Follow The Republic:
Indiana Department of Natural Resources wants hunters to be on the lookout for ear-tagged deer in Jackson County and neighboring Bartholomew, Jennings and Scott counties.
Hunters also are urged to harvest them, if possible.
Wildlife officials want to check the tags and test tissue from the deer out of concern about chronic wasting disease, department spokesman Phil Bloom said.
“We want to make sure deer that have tags are taken in, tested and determined if they’ve been exposed to this disease,” Bloom said. “It could have some far-reaching ramifications.”
So far the disease has never been found in Indiana, which has been testing for the disease since 2002.
The tags are expected to tell officials whether the animals have any possible connection with a captive facility in Pennsylvania where chronic wasting disease was confirmed in recent weeks, Bloom said. That report made Pennsylvania the 23rd state in which it has been found.
Hunters who take an ear-tagged deer in Jackson County or elsewhere in the state are asked to call conservation offices at 812-837-9536. Anyone who strikes and kills an ear-tagged deer with a vehicle is asked to call the same number.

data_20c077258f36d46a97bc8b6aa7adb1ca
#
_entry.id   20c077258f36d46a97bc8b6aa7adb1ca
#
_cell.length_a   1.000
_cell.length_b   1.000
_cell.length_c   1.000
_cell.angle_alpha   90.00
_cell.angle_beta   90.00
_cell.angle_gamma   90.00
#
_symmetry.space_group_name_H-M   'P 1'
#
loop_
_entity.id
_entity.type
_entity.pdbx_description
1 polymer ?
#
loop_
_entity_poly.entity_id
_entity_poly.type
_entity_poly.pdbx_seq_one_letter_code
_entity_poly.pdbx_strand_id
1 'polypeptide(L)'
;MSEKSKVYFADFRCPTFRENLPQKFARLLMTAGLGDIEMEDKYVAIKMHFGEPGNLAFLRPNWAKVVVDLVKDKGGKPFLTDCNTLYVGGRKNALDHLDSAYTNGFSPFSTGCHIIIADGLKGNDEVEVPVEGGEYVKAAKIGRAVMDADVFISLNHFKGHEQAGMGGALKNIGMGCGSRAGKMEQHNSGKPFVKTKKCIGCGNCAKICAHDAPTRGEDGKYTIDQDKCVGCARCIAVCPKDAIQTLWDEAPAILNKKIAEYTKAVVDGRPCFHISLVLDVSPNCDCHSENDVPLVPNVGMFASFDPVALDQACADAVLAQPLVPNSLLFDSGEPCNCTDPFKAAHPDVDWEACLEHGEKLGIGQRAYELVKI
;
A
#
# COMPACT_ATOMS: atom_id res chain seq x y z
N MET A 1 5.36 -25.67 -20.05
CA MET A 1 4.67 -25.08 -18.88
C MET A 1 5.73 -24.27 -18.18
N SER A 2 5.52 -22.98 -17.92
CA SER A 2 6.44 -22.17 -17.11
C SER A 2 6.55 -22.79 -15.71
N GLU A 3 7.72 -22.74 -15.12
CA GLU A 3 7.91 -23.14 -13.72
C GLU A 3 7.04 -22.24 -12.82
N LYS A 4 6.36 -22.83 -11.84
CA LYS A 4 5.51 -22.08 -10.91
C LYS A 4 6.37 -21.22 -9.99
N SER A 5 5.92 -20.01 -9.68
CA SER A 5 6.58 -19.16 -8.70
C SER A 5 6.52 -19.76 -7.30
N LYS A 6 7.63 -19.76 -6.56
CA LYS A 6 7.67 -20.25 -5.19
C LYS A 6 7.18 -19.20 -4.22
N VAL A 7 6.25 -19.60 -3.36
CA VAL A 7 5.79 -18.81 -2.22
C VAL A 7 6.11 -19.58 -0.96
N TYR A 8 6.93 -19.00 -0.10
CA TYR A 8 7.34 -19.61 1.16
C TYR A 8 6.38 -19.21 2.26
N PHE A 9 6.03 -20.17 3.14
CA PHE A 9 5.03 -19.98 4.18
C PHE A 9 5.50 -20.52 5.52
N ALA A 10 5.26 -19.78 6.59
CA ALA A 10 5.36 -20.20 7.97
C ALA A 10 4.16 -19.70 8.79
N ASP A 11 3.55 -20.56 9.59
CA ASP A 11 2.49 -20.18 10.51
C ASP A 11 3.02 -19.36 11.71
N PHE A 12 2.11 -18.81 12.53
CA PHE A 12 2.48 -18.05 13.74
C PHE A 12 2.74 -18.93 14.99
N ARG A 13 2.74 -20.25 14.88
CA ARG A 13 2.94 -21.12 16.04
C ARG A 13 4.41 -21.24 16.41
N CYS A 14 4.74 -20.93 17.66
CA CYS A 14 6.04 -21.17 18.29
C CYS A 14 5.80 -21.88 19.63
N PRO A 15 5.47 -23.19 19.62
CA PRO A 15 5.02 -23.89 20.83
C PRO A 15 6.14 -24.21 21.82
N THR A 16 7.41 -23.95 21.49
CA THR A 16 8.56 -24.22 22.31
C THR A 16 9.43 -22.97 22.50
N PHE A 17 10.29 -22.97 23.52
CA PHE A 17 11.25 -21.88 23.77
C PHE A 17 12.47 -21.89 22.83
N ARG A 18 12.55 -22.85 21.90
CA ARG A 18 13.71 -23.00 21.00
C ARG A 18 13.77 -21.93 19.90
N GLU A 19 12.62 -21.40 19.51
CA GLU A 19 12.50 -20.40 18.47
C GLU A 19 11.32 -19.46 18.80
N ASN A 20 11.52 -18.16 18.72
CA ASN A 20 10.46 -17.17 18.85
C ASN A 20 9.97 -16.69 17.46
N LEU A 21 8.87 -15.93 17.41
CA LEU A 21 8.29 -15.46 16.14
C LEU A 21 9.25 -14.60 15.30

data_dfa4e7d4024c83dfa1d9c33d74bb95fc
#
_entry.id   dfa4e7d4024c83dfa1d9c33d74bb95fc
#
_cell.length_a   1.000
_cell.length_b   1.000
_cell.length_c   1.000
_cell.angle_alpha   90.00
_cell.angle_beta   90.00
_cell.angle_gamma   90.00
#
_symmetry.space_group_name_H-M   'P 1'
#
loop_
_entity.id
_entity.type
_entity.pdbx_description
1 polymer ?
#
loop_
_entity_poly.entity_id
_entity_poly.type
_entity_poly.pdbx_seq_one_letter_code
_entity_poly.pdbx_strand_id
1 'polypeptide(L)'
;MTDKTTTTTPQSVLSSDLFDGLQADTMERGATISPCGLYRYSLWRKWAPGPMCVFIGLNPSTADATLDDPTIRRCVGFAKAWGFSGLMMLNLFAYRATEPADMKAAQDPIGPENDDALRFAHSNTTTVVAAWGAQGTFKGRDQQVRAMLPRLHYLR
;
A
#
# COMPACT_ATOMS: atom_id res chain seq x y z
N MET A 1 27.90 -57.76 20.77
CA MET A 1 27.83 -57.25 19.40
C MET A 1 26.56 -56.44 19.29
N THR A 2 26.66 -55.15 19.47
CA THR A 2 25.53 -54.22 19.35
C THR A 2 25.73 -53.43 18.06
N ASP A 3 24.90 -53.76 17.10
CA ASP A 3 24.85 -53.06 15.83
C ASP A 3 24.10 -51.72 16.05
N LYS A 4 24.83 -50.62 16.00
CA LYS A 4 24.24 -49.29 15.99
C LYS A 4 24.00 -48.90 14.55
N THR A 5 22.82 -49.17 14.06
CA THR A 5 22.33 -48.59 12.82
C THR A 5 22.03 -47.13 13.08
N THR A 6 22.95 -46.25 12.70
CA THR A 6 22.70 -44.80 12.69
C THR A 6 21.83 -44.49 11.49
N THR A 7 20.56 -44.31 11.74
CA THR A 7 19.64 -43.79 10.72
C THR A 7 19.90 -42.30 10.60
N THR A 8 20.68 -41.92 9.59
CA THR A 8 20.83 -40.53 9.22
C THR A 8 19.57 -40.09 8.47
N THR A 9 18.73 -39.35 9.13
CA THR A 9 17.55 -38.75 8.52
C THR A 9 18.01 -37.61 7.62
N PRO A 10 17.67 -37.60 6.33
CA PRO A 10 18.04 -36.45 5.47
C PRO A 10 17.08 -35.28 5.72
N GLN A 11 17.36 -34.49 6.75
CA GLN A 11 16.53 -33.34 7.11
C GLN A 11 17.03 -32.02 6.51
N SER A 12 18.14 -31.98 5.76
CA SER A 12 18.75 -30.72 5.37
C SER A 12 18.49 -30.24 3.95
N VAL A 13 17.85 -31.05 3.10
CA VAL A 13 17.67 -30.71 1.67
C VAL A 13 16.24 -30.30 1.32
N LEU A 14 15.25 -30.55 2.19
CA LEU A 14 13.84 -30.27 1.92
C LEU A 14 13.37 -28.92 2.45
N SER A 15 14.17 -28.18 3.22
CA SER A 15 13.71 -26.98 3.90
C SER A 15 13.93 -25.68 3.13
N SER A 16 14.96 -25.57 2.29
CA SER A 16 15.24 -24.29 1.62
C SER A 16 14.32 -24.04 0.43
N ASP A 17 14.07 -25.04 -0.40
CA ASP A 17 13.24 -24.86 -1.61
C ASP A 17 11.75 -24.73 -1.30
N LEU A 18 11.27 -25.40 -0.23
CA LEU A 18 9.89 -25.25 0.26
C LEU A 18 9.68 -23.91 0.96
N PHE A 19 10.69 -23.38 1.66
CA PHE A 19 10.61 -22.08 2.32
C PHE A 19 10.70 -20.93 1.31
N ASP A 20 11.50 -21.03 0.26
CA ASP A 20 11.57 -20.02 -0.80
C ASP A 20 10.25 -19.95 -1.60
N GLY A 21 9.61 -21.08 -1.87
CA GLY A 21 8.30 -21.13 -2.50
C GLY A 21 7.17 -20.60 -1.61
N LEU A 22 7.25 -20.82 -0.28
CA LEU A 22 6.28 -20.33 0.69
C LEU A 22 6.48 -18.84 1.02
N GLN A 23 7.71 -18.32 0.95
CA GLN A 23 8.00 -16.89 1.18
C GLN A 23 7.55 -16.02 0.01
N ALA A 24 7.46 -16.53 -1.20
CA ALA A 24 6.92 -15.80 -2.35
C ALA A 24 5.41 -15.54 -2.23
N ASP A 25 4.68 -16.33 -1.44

The focus on the four-county area is a result of farm-raised deer that escaped from a captive cervid facility — or deer farm — whose owner is cooperating with the state, Bloom said. He was unsure how many deer escaped.
The location and ownership of the deer farm have not been released, based on guidelines of the Indiana State Animal Board of Health, Bloom said.
Such facilities can raise deer, elk and moose in Indiana for several reasons, Bloom said. The animals can be processed at a slaughterhouse and sold as meat, sold for pets or sold to high-fenced hunting reserves.
Of particular interest are any deer with a yellow ear tag bearing the prefix “IN 764” followed by another four numbers or any deer with a yellow ear tag and two numbers on it.
Natural Resources staff will assist in taking the deer carcass to Purdue University for testing at the Animal Disease Diagnostic Laboratory.
The state will replace the hunter’s license at no cost.
Think your friends should see this? Share it with them!
Note: All comments left on our sites are first reviewed by an automated comment moderation system. Your comment may take up to 5 minutes to appear. If for any reason your comment can not be approved you will receive an email from this system with a detailed explanation.
All content copyright ©2013 The Republic, a division of Home News Enterprises unless otherwise noted.